It only took one more creature from Levy (a Makindi Griffin) and another draw step for Görtzen to convince him that the jig was up. It was on to Game 2.

    Simon Görtzen 0 – 1 Raphael Levy

    Görtzen thinks it through.

    The early game in Game 2 was not peppered with plays, as each drew extra cards in their own way; Görtzen with Prophetic Prism, and Levy with Wall of Omens. The first aggressive creature of the game came from Görtzen in Skywatcher Adept. Now that things had got started, Raph was keen to keep up, and played a Kabira Vindicator.

    A Bala Ged Scorpion offed Wall of Omens, before Görtzen swung for two in the air. Levy didn’t like that, and cast a Skywatcher Adept of his own, along with Guard Gomazoa. For the second time in the game, Görtzen had a Bala Ged Scorpion to keep the board clear of defenders. Görtzen’s draw was proving much more solid in Game 2, and while Görtzen remained all business, he was leaning in a little more, and seemed comfortable being the one getting into the red zone with monsters for a change.

    Raph levelled up each of his team once, and attacked for 2 in the air. He kept his Vindicator back to block, but found that it died to a Last Kiss when he did so. Görtzen was back up to a happy 20 life, while Levy was at a much more precarious 12.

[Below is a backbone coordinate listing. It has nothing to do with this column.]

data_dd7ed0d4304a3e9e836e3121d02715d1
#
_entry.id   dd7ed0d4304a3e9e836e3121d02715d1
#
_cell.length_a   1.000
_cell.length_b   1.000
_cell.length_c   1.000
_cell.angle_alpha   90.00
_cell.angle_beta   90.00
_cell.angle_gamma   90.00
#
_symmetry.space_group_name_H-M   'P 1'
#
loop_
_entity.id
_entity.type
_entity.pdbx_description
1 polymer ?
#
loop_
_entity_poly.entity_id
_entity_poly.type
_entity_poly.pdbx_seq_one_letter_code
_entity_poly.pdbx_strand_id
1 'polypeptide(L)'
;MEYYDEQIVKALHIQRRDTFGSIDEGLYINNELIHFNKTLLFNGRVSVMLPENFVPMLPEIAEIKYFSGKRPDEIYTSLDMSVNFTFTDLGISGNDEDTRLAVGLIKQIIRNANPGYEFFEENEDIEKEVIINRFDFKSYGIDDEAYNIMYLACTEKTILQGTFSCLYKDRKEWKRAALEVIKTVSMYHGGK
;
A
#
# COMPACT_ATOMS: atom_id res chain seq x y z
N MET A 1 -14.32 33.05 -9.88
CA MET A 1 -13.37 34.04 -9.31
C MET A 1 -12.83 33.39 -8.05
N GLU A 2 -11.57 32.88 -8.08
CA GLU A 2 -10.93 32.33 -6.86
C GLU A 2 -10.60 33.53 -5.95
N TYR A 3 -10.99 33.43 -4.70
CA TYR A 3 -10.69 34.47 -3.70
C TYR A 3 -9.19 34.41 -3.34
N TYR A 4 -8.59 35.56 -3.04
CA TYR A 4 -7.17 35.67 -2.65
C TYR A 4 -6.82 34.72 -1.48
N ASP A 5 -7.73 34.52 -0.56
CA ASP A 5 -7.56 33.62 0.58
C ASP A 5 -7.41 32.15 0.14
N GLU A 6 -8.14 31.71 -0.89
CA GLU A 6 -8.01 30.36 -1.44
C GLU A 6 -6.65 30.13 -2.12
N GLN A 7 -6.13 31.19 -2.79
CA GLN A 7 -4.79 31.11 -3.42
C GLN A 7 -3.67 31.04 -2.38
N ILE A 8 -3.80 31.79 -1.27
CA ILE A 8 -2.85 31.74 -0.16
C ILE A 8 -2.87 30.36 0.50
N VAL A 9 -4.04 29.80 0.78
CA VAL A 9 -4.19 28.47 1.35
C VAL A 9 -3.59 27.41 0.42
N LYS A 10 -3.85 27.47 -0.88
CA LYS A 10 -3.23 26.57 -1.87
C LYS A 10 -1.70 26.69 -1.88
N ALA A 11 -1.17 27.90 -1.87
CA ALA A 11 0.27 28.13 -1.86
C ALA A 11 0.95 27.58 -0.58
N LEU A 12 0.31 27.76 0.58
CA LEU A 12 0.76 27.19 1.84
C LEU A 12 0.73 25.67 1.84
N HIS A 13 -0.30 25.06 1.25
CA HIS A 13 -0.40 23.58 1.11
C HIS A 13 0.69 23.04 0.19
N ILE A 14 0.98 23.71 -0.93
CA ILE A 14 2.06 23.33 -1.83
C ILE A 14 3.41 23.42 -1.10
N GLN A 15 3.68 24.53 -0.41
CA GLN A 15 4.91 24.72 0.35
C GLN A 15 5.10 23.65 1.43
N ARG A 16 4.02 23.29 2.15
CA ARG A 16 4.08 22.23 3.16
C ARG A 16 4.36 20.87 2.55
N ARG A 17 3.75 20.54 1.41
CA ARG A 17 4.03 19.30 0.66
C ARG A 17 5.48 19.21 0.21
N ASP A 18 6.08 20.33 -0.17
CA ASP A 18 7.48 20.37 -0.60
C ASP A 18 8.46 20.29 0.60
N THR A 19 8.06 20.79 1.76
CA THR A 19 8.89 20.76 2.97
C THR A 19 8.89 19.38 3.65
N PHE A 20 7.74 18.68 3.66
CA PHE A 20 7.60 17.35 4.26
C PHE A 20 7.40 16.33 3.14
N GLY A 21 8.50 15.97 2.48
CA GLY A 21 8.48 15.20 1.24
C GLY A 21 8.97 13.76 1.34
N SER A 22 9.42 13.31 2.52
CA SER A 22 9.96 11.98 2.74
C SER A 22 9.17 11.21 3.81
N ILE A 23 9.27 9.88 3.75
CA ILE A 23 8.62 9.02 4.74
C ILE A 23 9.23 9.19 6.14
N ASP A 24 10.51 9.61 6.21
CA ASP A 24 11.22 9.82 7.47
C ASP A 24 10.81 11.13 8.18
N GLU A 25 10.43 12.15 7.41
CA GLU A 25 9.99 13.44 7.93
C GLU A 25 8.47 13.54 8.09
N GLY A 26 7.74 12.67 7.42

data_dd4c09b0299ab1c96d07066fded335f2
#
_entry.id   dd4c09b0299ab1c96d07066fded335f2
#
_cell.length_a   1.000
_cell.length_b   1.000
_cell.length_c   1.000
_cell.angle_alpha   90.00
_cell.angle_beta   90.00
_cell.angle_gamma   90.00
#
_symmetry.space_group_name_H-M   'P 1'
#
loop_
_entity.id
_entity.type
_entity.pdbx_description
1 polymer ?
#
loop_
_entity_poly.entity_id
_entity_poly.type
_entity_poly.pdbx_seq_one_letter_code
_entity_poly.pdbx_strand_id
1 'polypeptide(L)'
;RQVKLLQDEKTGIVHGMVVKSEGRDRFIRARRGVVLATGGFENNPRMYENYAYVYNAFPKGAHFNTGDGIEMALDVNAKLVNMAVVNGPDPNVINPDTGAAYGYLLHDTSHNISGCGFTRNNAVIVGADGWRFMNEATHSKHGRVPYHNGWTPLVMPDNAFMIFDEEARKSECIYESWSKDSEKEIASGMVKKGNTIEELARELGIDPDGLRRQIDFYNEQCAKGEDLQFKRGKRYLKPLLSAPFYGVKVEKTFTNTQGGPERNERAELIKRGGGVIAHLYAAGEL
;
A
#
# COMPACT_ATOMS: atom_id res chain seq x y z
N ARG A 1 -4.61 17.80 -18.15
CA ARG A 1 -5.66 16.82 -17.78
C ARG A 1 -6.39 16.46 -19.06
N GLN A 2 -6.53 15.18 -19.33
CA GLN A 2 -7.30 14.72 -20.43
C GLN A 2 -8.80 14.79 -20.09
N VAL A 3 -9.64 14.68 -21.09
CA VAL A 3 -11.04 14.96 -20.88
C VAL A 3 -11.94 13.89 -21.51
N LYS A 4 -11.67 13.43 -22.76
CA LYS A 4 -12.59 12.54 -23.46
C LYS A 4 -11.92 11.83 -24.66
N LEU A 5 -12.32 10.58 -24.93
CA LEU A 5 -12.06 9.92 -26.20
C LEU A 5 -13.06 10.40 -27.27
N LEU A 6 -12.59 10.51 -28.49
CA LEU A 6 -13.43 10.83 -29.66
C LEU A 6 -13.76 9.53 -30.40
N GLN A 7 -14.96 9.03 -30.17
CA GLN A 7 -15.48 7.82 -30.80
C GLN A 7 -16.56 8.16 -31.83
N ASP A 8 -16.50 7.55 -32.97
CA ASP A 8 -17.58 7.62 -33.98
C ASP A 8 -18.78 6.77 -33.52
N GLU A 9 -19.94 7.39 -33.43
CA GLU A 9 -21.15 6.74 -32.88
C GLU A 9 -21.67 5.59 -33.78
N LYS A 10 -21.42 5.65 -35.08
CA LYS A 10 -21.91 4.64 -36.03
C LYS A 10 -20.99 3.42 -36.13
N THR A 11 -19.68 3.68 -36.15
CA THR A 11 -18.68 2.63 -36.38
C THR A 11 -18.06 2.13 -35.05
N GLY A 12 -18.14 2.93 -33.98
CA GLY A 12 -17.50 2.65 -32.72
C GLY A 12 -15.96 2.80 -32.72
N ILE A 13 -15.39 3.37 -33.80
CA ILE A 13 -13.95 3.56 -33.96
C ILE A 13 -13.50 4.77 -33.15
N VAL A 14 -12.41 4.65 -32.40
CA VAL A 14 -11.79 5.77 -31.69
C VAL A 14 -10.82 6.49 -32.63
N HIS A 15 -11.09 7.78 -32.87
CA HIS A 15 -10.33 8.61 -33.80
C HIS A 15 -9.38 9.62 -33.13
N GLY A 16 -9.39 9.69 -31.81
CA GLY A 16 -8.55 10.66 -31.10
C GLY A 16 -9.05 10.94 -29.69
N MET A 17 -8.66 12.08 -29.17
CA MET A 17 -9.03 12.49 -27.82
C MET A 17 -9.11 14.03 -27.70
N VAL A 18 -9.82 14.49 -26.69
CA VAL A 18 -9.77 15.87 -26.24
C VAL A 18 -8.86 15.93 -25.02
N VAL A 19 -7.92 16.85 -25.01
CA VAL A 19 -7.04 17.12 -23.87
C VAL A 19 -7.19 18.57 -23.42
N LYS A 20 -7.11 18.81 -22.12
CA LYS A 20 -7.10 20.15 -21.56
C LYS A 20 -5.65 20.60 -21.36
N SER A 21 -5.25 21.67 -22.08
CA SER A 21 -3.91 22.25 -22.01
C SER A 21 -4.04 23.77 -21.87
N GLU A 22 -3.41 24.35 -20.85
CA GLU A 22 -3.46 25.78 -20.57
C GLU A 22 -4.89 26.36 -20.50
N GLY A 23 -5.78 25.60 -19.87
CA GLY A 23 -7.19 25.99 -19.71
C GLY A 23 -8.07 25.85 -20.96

It was time for Raph to start dropping bombs, and that he did with Drana, Kalastria Bloodchief. He was fortunate to have the double black mana he needed, from a Prophetic Prism. If he could buy time to start eating Görtzen’s creatures with his legendary vampire, he could quickly turn things around. Görtzen did not want this to happen. He swung in with his team, and though he lost a Zulaport Enforcer and a Skywatcher Adept in the attack, he still got Levy to just 8. A Nirkana Cutthroat came next from the German.

    Levy was quick to devour the Cutthroat, and had a Luminous Wake in order to allow him to attack with his vampire and gain back the life he had lost on Görtzen’s last attack. That 4 point life swing each turn would be huge, but all Levy’s eggs were in one basket. Görtzen cast Cadaver Imp, to get back Skywatcher Adept, which he played before attacking Levy back down to 8.